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From Javier Gonzalez <jagon...@gmail.com>
Subject Re: Approach to parallelism
Date Mon, 05 Oct 2015 13:13:42 GMT
As much as you can spare. Assuming a dedicated cluster node and single
topology, we would allocate at minimum half the machine's virtual memory.
Depending on there being an external in-memory cache, we would have to
leave the other half open for the cache.

Mind you that, if you want to run multiple topologies in the same cluster,
this goes out of the window. Each topology will spawn its own worker and
each worker will have those memory parameters, so if you have a 8Gb ram
machine with two workers specifying -Xms6G, you have a problem :)

IIRC, the worker options can be overridden on a per-topology basis with the
option Config.TOPOLOGY_WORKER_CHILDOPTS, but I'm not sure at the moment if
this adds to the WORKER_CHILDOPTS option or replaces it completely.

Regards,
JG
On Oct 5, 2015 9:07 AM, "Abe Oppenheim" <abe.oppenheim@gmail.com> wrote:

> Hi All,
>
> Any tips for determining the heap size for node's single JVM?
>
> On Oct 5, 2015, at 5:25 AM, anshu shukla <anshushukla0@gmail.com> wrote:
>
> I was also   facing the  same issue of balancing the latency and tradeoff
> .Got a nice dicussion here .
>
> Just one query How we can map -
> *1-no of workers to number of  cores *
> *2-no of slots on one machine to number of cores over that machine*
>
> On Sun, Oct 4, 2015 at 2:00 AM, Kashyap Mhaisekar <kashyap.m@gmail.com>
> wrote:
>
>> Thanks guys.
>> So when you say one jvm per node, then it means that one port say 6700 on
>> each machine and for that we assign high amount of heap?
>> So in this case, it translates into 5 (5 machines) workers with atleast
>> 4g heap and all bolts spread across these 5 workers?
>>
>> Is there a guideline on how should I arrive at parallelism hints of bolts
>> themselves? I mean, when complete latency at spout is higher but execute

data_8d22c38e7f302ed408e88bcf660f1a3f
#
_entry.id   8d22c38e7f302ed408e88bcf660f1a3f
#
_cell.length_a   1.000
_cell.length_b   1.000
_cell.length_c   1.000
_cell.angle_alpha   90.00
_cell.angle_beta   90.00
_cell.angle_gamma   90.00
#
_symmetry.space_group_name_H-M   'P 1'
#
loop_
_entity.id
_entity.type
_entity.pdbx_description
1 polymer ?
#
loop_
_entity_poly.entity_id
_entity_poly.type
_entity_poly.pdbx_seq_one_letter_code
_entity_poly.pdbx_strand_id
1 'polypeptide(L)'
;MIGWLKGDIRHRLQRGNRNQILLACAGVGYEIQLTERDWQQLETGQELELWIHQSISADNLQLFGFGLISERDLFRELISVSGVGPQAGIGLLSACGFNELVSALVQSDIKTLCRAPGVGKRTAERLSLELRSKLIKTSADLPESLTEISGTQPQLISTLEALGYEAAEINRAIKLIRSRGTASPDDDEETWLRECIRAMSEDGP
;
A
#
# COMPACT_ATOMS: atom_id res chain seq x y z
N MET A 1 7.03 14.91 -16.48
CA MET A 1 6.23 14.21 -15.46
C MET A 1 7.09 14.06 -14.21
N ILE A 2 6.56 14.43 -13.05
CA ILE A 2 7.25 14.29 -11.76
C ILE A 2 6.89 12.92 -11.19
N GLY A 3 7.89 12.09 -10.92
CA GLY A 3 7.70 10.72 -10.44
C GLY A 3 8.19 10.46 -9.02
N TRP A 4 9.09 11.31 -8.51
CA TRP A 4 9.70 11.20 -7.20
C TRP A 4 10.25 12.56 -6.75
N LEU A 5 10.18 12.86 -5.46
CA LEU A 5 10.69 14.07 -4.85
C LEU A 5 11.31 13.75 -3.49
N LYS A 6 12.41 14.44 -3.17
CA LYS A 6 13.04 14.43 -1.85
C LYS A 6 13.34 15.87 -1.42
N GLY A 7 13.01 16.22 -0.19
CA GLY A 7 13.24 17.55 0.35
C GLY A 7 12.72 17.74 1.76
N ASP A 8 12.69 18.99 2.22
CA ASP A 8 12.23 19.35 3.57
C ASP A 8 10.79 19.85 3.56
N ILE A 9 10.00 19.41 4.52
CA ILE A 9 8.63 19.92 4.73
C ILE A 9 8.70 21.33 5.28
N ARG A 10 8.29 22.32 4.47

>> latencies at bolts are very very small...
>>
>> Will jump into the links right away.
>>
>> Thanks
>> Kashyap
>> On Oct 3, 2015 12:00 PM, "Michael Vogiatzis" <michaelvogiatzis@gmail.com>
>> wrote:
>>
>>> I will agree with Javier, one JVM per node should eliminate the number
>>> of messages that need to be serialized.
>>>
>>> For tuning Storm topologies you may find the following links useful:
>>>
>>> https://gist.github.com/mrflip/5958028
>>>
>>> https://wassermelonemann.wordpress.com/2014/01/22/tuning-storm-topologies/
>>> Talk:
>>>
>>> http://demo.ooyala.com/player.html?width=640&height=360&embedCode=Q1eXg5NzpKqUUzBm5WTIb6bXuiWHrRMi&videoPcode=9waHc6zKpbJKt9byfS7l4O4sn7Qn
>>>
>>> Cheers,
>>> Michael
>>> @mvogiatzis <https://twitter.com/mvogiatzis>
>>>
>>>
>>> On Sat, 3 Oct 2015 at 14:04 Javier Gonzalez <jagonzal@gmail.com> wrote:
>>>
>>>> I would suggest sticking with a single worker per machine. It makes
>>>> memory allocation easier and it makes inter-component communication much
>>>> more efficient. Configure the executors with your parallelism hints to take
>>>> advantage of all your availabe CPU cores.
>>>>
>>>> Regards,
>>>> JG
>>>>
>>>> On Sat, Oct 3, 2015 at 12:10 AM, Kashyap Mhaisekar <kashyap.m@gmail.com
>>>> > wrote:
>>>>
>>>>> Hi,
>>>>> I was trying to come up with an approach to evaluate the parallelism
>>>>> needed for a topology.
>>>>>
>>>>> Assuming I have 5 machines with 8 cores and 32 gb. And my topology has
>>>>> one spout and 5 bolts.
>>>>>
>>>>> 1. Define one worker port per CPU to start off. (= 8 workers per
>>>>> machine ie 40 workers over all)
>>>>> 2. Each worker spawns one executor per component per worker, it
>>>>> translates to 6 executors per worker which is 40x6= 240 executors.
>>>>> 3. Of this, if the bolt logic is CPU intensive, then leave parallelism
>>>>> hint  at 40 (total workers), else increase parallelism hint beyond 40
till
>>>>> you hit a number beyond which there is no more visible performance.
>>>>>
>>>>> Does this look right?
>>>>>
>>>>> Thanks
>>>>> Kashyap
>>>>>
>>>>
>>>>
>>>>
>>>> --
>>>> Javier González Nicolini
>>>>
>>> --
>>> Michael Vogiatzis
>>> Twitter: @mvogiatzis
>>> http://micvog.com/
>>>
>>
>
>
> --
> Thanks & Regards,
> Anshu Shukla
>
>

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